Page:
Nancy Pelosi Spoils a Perfectly Good "Bush Broke Law" Letter

The very day Rep. Jane Harman (D-CA) delivered to the White House her “Bush broke the law” letter, Rep. Nancy Pelosi (D-CA) decided to publish declassified letters in the Washington Post and New York Times that put the blame on the NSA and support the Bush Administration.

The top Democrat on the House Intelligence Committee told President Bush Wednesday that the White House broke the law by withholding information from the full congressional oversight committees about a new domestic surveillance program:

In a letter to Bush, Rep. Jane Harman, D-Calif., said the National Security Act requires the heads of the various intelligence agencies to keep the entire House and Senate intelligence committees “fully and currently informed of the intelligence activities of the United States.”

Only in the case of a highly classified covert action can the president choose to inform a narrower group of Congress members about his decision, Harman said. That action is defined in the law as an operation to influence political, economic or military conditions of another country.

“The NSA program does not qualify as a ‘covert action,'” Harman wrote.

Bush and his senior national security aides have said that appropriate members of Congress were briefed more than a dozen times about the National Security Agency’s domestic surveillance operations, which Bush first approved the month after the attacks of Sept. 11, 2001.

The highly classified sessions are known to include the “Gang of Eight,” which is made up of the top Republican and Democrat in the House and Senate and on the House and Senate Intelligence Committees.

But, in a strange miscommunication in support of the Bush Administration yesterday, Rep. Nancy Pelosi declassified personal documents for the Washington Post that claim the NSA had already met with the House Intelligence Committee on October 1, 2001, three weeks after 9-11. This information came from Pelosi’s letter back in October, 2001:

On Oct. 1, 2001, three weeks after the Sept. 11 terrorist attacks, Gen. Michael V. Hayden, who was running the National Security Agency at the time, told the House intelligence committee that the agency was broadening its surveillance authorities, according to a newly released letter sent to him that month by Minority Leader Nancy Pelosi (Calif.). Pelosi, the ranking Democrat on the committee, raised concerns in the letter, which was declassified with several redactions and made public yesterday by her staff.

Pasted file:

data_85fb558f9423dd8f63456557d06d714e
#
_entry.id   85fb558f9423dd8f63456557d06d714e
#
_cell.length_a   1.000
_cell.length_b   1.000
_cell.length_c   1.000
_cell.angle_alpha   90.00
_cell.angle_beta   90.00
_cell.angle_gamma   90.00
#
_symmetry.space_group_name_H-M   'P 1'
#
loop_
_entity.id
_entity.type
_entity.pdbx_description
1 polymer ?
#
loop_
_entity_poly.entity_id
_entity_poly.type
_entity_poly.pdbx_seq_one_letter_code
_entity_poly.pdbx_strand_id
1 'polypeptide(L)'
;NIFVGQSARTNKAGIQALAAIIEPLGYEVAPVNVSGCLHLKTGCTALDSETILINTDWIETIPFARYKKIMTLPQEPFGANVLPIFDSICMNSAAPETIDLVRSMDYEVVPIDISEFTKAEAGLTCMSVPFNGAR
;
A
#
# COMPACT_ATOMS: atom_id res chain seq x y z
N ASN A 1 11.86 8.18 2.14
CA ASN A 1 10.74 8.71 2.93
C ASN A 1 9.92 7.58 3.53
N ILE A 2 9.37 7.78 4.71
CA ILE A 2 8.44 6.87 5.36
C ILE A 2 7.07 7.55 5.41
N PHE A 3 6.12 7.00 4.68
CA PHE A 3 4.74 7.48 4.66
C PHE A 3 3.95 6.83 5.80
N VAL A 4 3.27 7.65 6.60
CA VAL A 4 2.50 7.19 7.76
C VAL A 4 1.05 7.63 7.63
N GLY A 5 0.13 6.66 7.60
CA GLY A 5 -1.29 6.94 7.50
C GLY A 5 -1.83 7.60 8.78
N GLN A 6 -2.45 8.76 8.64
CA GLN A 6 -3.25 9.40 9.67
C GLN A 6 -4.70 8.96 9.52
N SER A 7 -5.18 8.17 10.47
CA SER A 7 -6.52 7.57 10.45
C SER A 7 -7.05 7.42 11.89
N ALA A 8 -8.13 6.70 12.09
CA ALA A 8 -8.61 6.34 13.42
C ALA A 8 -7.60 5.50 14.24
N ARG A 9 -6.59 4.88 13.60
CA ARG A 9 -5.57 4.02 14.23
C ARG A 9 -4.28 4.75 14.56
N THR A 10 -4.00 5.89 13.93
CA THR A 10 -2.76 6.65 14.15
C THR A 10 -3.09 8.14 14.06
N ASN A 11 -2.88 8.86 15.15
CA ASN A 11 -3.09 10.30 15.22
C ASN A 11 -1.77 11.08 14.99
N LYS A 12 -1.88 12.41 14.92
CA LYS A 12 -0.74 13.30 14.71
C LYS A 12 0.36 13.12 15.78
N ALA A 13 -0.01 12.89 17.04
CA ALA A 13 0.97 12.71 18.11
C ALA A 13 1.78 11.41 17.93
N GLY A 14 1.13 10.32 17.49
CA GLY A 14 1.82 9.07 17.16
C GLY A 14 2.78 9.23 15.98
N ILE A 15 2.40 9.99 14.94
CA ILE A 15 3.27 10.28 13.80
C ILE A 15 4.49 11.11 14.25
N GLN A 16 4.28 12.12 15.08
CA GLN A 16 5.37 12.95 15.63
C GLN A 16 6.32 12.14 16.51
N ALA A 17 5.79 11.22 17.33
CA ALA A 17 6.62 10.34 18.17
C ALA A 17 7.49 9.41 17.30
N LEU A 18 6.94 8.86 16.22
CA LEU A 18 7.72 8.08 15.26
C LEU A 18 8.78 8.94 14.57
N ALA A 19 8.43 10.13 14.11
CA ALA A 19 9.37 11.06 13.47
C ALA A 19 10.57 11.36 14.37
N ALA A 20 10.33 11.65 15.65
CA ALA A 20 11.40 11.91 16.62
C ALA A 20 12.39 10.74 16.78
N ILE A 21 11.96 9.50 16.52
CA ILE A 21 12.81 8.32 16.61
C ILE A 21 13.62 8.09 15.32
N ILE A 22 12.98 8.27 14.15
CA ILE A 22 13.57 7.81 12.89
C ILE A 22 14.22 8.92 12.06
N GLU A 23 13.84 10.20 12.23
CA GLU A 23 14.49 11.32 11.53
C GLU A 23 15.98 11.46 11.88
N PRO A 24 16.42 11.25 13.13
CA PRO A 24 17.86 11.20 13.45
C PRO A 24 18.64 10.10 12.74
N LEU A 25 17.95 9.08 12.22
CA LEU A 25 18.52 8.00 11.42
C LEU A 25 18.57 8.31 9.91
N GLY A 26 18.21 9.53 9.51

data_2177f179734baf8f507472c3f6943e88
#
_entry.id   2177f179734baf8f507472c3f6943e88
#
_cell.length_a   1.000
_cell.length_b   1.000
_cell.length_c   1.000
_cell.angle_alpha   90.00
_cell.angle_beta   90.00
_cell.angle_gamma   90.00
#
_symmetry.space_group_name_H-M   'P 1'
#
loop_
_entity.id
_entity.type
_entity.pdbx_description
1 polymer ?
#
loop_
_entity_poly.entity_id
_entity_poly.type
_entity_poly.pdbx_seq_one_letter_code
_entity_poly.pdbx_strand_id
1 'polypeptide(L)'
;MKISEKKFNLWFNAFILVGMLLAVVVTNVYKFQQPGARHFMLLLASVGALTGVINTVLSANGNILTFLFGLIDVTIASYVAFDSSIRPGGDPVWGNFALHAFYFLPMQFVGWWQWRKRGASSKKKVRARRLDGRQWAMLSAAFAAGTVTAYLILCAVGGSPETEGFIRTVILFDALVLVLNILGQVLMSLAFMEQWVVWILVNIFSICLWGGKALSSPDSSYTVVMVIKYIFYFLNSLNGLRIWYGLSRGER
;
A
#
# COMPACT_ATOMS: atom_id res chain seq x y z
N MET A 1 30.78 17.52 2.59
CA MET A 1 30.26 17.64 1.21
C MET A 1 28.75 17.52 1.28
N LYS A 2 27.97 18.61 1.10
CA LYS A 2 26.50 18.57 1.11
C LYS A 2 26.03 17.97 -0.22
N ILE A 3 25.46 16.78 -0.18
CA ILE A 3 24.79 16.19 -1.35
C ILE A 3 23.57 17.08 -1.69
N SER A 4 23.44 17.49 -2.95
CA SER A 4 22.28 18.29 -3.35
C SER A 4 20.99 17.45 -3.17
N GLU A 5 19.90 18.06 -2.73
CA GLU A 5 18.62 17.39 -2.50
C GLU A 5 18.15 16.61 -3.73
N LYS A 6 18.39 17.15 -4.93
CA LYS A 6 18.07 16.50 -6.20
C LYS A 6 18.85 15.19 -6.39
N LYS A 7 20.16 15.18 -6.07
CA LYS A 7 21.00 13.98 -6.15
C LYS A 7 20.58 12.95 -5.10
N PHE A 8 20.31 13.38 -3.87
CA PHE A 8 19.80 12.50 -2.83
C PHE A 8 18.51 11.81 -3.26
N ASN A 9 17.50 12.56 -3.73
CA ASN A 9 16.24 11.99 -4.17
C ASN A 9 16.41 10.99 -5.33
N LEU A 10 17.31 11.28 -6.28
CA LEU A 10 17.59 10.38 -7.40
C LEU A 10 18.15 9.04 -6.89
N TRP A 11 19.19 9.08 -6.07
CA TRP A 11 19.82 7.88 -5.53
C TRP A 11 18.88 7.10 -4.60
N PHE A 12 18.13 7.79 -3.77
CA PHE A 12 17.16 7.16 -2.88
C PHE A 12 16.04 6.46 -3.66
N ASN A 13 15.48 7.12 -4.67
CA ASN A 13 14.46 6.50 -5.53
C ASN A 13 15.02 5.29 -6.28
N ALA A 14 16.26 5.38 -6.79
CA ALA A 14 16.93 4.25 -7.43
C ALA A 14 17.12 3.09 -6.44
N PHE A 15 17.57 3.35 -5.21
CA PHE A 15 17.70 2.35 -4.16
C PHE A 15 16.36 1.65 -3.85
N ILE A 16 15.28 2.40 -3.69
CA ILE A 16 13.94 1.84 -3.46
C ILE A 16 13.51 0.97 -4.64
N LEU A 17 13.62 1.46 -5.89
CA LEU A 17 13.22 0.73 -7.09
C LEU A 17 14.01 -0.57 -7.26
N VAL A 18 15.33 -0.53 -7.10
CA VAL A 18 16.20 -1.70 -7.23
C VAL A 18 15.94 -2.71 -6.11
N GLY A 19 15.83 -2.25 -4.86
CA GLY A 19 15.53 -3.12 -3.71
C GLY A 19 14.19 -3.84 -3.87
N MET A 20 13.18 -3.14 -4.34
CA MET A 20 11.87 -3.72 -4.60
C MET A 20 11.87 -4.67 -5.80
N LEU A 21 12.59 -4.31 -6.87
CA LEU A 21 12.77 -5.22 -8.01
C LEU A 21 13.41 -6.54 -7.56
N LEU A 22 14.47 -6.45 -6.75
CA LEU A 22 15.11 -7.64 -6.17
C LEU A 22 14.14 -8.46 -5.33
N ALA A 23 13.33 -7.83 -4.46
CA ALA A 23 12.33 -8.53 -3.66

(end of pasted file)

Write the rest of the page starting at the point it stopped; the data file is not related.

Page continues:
Also, yesterday, the New York Times discussed Pelosi’s memo back in October, 2001, and pointed out that it was the NSA acting on its own, and NOT President Bush, who decided to expand domestic surveillance operations:

The National Security Agency acted on its own authority, without a formal directive from President Bush, to expand its domestic surveillance operations in the weeks after the Sept. 11 attacks, according to declassified documents released Tuesday.

The N.S.A. operation prompted questions from a leading Democrat, Representative Nancy Pelosi of California, who said in an Oct. 11, 2001, letter to a top intelligence official that she was concerned about the agency’s legal authority to expand its domestic operations, the documents showed.

Ms. Pelosi’s letter, which was declassified at her request, showed much earlier concerns among lawmakers about the agency’s domestic surveillance operations than had been previously known. Similar objections were expressed by Senator John D. Rockefeller IV, Democrat of West Virginia, in a secret letter to Vice President Dick Cheney nearly two years later.

The letter from Ms. Pelosi, the House minority leader, also suggested that the security agency, whose mission is to eavesdrop on foreign communications, moved immediately after the Sept. 11 attacks to identify terror suspects at home by loosening restrictions on domestic eavesdropping.

It looks like a bit of a miscommunication by the democrats. It also makes you wonder if Karl Rove is really necessary?… Or, has he infiltrated the House Minority ranks?

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